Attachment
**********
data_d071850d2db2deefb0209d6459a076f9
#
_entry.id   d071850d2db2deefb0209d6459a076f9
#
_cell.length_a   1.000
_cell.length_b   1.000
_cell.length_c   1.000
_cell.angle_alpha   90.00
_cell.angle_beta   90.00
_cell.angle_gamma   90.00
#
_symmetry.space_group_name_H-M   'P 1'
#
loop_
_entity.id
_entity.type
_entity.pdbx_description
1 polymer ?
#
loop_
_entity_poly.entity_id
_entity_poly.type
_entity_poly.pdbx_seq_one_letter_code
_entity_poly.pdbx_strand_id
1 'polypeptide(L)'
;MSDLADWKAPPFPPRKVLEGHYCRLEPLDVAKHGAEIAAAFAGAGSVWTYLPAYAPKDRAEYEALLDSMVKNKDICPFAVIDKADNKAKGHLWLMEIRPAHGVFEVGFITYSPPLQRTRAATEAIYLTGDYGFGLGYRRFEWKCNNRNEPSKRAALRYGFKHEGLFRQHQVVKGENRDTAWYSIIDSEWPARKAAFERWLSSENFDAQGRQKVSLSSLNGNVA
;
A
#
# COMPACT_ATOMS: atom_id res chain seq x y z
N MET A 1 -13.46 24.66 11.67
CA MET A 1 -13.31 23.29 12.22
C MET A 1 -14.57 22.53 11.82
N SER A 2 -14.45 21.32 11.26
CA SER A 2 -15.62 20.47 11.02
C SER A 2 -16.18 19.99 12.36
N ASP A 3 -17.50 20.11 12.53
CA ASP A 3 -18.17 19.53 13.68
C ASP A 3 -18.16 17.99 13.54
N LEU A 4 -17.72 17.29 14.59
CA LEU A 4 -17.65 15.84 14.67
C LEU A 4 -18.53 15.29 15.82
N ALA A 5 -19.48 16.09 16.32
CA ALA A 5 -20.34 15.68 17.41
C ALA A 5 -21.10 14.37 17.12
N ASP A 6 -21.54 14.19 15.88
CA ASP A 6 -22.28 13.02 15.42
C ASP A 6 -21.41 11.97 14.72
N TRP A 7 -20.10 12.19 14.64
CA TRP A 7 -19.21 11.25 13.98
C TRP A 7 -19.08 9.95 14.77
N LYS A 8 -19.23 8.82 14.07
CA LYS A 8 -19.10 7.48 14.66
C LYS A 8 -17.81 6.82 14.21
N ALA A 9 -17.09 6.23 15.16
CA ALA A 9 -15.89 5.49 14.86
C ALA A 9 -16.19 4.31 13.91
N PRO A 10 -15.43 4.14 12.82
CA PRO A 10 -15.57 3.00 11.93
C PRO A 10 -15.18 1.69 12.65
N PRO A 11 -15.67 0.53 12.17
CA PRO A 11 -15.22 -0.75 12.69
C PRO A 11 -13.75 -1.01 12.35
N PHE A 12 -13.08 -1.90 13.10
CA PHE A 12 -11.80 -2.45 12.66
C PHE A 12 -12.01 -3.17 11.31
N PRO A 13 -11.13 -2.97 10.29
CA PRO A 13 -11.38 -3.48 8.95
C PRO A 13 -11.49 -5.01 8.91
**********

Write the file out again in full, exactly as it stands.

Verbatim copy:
data_d071850d2db2deefb0209d6459a076f9
#
_entry.id   d071850d2db2deefb0209d6459a076f9
#
_cell.length_a   1.000
_cell.length_b   1.000
_cell.length_c   1.000
_cell.angle_alpha   90.00
_cell.angle_beta   90.00
_cell.angle_gamma   90.00
#
_symmetry.space_group_name_H-M   'P 1'
#
loop_
_entity.id
_entity.type
_entity.pdbx_description
1 polymer ?
#
loop_
_entity_poly.entity_id
_entity_poly.type
_entity_poly.pdbx_seq_one_letter_code
_entity_poly.pdbx_strand_id
1 'polypeptide(L)'
;MSDLADWKAPPFPPRKVLEGHYCRLEPLDVAKHGAEIAAAFAGAGSVWTYLPAYAPKDRAEYEALLDSMVKNKDICPFAVIDKADNKAKGHLWLMEIRPAHGVFEVGFITYSPPLQRTRAATEAIYLTGDYGFGLGYRRFEWKCNNRNEPSKRAALRYGFKHEGLFRQHQVVKGENRDTAWYSIIDSEWPARKAAFERWLSSENFDAQGRQKVSLSSLNGNVA
;
A
#
# COMPACT_ATOMS: atom_id res chain seq x y z
N MET A 1 -13.46 24.66 11.67
CA MET A 1 -13.31 23.29 12.22
C MET A 1 -14.57 22.53 11.82
N SER A 2 -14.45 21.32 11.26
CA SER A 2 -15.62 20.47 11.02
C SER A 2 -16.18 19.99 12.36
N ASP A 3 -17.50 20.11 12.53
CA ASP A 3 -18.17 19.53 13.68
C ASP A 3 -18.16 17.99 13.54
N LEU A 4 -17.72 17.29 14.59
CA LEU A 4 -17.65 15.84 14.67
C LEU A 4 -18.53 15.29 15.82
N ALA A 5 -19.48 16.09 16.32
CA ALA A 5 -20.34 15.68 17.41
C ALA A 5 -21.10 14.37 17.12
N ASP A 6 -21.54 14.19 15.88
CA ASP A 6 -22.28 13.02 15.42
C ASP A 6 -21.41 11.97 14.72
N TRP A 7 -20.10 12.19 14.64
CA TRP A 7 -19.21 11.25 13.98
C TRP A 7 -19.08 9.95 14.77
N LYS A 8 -19.23 8.82 14.07
CA LYS A 8 -19.10 7.48 14.66
C LYS A 8 -17.81 6.82 14.21
N ALA A 9 -17.09 6.23 15.16
CA ALA A 9 -15.89 5.49 14.86
C ALA A 9 -16.19 4.31 13.91
N PRO A 10 -15.43 4.14 12.82
CA PRO A 10 -15.57 3.00 11.93
C PRO A 10 -15.18 1.69 12.65
N PRO A 11 -15.67 0.53 12.17
CA PRO A 11 -15.22 -0.75 12.69
C PRO A 11 -13.75 -1.01 12.35
N PHE A 12 -13.08 -1.90 13.10
CA PHE A 12 -11.80 -2.45 12.66
C PHE A 12 -12.01 -3.17 11.31
N PRO A 13 -11.13 -2.97 10.29
CA PRO A 13 -11.38 -3.48 8.95
C PRO A 13 -11.49 -5.01 8.91